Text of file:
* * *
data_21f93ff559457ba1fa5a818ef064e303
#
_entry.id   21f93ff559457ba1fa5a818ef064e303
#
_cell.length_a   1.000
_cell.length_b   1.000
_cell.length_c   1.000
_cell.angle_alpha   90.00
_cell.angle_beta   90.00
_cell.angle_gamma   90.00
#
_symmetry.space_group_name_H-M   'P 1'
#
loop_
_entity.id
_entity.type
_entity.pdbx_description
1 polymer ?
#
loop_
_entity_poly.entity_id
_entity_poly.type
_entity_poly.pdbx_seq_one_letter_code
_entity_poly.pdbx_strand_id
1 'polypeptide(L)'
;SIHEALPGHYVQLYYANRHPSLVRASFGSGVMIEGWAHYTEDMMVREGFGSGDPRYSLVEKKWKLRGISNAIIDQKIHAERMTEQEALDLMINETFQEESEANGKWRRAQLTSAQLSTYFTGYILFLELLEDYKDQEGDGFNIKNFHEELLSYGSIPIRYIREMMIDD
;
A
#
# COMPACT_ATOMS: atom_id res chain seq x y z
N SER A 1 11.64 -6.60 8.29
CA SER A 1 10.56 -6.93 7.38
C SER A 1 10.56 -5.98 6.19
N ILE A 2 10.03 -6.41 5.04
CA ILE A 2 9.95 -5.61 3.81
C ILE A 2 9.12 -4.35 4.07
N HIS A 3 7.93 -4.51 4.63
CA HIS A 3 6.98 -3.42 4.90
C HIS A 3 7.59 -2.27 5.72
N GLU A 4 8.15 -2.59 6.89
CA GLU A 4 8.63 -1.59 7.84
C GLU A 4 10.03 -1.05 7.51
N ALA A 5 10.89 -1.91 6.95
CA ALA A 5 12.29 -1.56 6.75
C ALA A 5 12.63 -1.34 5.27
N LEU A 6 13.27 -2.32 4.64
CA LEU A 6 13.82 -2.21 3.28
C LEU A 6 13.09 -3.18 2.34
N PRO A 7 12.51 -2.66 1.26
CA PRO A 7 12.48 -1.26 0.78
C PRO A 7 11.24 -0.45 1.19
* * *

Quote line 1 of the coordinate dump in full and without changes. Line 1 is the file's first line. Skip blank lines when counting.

data_21f93ff559457ba1fa5a818ef064e303